DALLAS (CBSDFW.COM) – A former Dallas police officer pleaded guilty Tuesday to a significantly reduced crime for the 2013 shooting of an unarmed man.
Former Senior Cpl. Amy Wilburn pleaded guilty to a misdemeanor charge of reckless discharge of a firearm.
In 2014, Wilburn became the first Dallas police officer to be indicted for shooting a suspect in more than four decades. She was indicted on a felony aggravated assault charge and faced the possibility of life in prison.
In her plea deal, the former officer will receive 18 months of deferred probation. Wilburn was also required to surrender her peace officer’s certificate.
“I almost died that day,” Kelvion Walker said in court during his victim impact statement. “I thought I was never going to see my family again.”
With trial set for next month, special prosecutor Thomas D’Amore said all sides came to an agreement on the plea.
“The reason it worked out today is because (Walker) approved it and wanted it to go through,” D’Amore said.
In December 2013, Walker, then 19, was a passenger in a suspected stolen car Wilburn and her partner were attempting to pull over. The driver jumped out of the moving car and ran. Walker remained inside with his seat belt on.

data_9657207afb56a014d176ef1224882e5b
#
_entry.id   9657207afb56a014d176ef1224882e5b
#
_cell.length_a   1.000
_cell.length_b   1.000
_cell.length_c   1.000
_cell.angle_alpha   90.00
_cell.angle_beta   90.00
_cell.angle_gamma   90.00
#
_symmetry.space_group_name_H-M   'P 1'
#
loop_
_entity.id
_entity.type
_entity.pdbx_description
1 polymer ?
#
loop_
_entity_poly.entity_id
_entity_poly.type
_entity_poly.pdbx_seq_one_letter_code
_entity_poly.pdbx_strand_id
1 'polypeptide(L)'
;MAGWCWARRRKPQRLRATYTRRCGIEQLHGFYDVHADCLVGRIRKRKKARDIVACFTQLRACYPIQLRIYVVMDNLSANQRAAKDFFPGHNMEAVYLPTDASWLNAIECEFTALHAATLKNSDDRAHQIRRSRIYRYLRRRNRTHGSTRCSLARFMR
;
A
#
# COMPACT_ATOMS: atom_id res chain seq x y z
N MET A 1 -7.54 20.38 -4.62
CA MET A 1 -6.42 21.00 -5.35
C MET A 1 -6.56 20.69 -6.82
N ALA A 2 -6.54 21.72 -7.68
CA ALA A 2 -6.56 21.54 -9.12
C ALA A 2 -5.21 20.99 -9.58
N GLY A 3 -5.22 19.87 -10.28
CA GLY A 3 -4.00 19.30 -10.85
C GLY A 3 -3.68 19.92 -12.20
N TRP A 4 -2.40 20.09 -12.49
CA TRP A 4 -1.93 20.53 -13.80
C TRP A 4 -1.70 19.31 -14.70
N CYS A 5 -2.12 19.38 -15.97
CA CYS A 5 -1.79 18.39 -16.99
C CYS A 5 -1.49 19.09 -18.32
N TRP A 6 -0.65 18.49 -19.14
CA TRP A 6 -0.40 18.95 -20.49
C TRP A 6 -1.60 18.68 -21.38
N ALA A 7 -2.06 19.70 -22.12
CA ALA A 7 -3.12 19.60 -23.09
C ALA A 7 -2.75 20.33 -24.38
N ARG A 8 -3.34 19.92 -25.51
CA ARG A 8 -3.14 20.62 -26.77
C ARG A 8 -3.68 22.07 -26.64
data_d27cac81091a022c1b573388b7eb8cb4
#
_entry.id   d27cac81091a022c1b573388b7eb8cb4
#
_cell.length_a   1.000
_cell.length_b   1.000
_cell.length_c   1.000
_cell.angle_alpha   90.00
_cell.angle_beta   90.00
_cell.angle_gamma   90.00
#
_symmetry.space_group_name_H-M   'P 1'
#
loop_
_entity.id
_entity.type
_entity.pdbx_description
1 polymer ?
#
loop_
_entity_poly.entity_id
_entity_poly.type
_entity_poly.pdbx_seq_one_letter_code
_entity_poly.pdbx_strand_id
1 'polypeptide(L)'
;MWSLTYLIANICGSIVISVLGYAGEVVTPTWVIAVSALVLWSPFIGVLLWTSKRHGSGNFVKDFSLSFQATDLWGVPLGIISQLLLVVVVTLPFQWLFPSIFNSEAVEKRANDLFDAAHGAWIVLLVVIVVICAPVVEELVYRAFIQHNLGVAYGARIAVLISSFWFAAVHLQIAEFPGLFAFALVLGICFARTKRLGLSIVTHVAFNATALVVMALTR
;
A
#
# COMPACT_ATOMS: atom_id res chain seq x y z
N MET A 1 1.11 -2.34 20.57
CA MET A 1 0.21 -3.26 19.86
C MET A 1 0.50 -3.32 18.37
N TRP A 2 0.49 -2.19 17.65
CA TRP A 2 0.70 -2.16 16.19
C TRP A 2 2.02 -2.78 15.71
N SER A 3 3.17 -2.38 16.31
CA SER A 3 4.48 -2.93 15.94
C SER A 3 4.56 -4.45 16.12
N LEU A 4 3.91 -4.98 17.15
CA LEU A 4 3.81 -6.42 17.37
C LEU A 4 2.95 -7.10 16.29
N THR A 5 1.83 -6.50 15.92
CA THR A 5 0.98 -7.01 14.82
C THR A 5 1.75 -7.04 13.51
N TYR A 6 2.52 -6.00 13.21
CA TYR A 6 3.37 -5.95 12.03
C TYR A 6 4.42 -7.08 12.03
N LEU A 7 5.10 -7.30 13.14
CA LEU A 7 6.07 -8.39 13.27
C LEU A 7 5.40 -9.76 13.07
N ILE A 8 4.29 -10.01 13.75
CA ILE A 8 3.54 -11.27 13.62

Wilburn rushed to the car, which was still moving, and opened the driver-side door, saw Walker in the passenger seat, pulled her gun, and fired one shot. Walker was unarmed. A witness at the scene told investigators Walker also had his hands up when the officer shot him.
The senior corporal was fired by former police Chief David Brown shortly after the December 2013 shooting.
Four months later, Wilburn was charged with felony aggravated assault by a public servant. It was the first time a Dallas County grand jury had indicted a DPD officer in connection with an on-duty police shooting since 1973.
Wilburn posted bond in April 2014 and shortly thereafter started a new career as a licensed x-ray technician, according to the Texas Medical Board.
Walker, meanwhile, has undergone three major surgeries and racked up more than $300,000 in medical bills as a result of being shot in the stomach.
“It’s tough,” Walker told the CBS 11 News I-Team. “It’s real tough, financially, physically, and mentally.”
Wilburn’s guilty plea can be used as evidence in the civil case which is scheduled to go to trial in August.
In the civil case, the City of Dallas is responsible for Wilburn’s legal fees and has so far spent more than $500,000, according to billing records.